Asked about what makes Grapevine Colleyville school district special, superintendent Robin Ryan offered a list of more than 40 recent achievements.
He also produced an impressive list of “looking ahead to 2015” that included iUniversity Prep graduating its first class in May with 22 students.
The superintendent addressed many of those accomplishments, past and planned, in an interview Thursday at Colleyville Heritage High School — where he once served as principal.
Then, he summed it up by bragging on GCISD across the board.
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“We feel like we are a destination school district,” Ryan said, explaining that families move to the area to enroll in the highly-regarded school system that boasts approximately 13,400 students. “Parents come from all over the country to ensure their kids have the opportunities provided by GCISD.”
A pet project introduced for 2014-2015 is the “25 book challenge,” where anyone district-wide is asked to read 25 books during the school year. Staff, students and others are encouraged to participate.
No reward is offered, he said, just the satisfaction of reading.
“What they do get is the depth of understanding from and the cultural awareness of reading 25 books,” Ryan said. “It exposes you to the joy of starting a book and finishing a book and starting another book.”
The night before, he fell asleep with one page left to finish reading “Killing Lincoln” by Bill O’Reilly. Next up was “One summer: America, 1927” by Bill Bryson.
For the interview, Ryan chose to sit in Colleyville Heritage’s new Go Center, an area in the school near the coffee bar that is a college and career service for students with the goal of creating a school-wide college going culture.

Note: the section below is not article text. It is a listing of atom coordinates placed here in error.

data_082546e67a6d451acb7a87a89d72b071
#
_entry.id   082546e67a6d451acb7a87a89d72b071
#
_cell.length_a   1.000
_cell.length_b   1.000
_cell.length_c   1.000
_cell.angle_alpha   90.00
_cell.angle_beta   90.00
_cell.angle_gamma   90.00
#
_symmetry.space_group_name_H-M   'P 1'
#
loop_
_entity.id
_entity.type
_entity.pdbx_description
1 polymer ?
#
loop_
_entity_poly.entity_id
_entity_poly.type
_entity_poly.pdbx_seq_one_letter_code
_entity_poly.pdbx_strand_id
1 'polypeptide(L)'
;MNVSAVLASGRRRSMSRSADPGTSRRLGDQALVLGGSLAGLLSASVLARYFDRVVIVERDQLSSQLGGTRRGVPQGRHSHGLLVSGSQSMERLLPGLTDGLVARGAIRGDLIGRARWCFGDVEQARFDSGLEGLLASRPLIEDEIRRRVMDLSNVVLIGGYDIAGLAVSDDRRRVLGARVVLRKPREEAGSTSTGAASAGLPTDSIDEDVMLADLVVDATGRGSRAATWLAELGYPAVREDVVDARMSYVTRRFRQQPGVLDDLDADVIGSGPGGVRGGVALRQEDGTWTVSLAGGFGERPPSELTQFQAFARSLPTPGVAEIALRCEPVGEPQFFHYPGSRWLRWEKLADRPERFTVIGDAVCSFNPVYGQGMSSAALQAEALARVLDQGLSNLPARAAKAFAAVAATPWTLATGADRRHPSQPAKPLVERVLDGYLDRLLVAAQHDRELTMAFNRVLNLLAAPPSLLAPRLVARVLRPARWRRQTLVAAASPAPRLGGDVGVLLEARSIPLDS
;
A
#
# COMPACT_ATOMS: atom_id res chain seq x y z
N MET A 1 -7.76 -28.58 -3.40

Grapevine High School initiated a similar program at their Technology Education and Career Center last school year.
“It helps set up our kids for success,” Ryan said.
Ryan talked about the importance of their continued implementation of their LEAD 2021 plan.
“Driven by the LEAD 2021 strategic plan, GCISD continues increasing the level of rigor and innovation in all areas of our students’ learning to address expectations of the community and better prepare students for success in college and their future careers,” Ryan said of the 10-year strategic plan developed in 2011.
LEAD 2021, which stands for Leading Excellence-Action Driven, has four core objectives — preparing students to be college and career ready, harnessing technology for learning, fostering citizenship and mutual respect and building community involvement.
In the “looking ahead” portion of the interview, Ryan addressed the upcoming graduation of its first class for iUniversity Prep, an open enrollment virtual academy. In its second year, the online school provides an alternative to brick-and-mortar public schools.
“Virtual learning is a place that education is expanding toward,” he said.
Another highlight is Grapevine-Colleyville ISD Collegiate Academy, which together with Tarrant County College Northeast is designed to make college an opportunity for all students.
The program allows district students to earn their high school diploma and as many as 60 college credits, while having access to college facilities, services and resources.
The accomplishments fit well into this year’s GCISD theme: “Always Driving Forward.”
“It’s the teacher who does the work and plans and works with the kids to make a difference,” Ryan said. “And it’s the rest of the staff. And it’s the engaged community. And it’s the great kids.”
Marty Sabota, 817-390-7367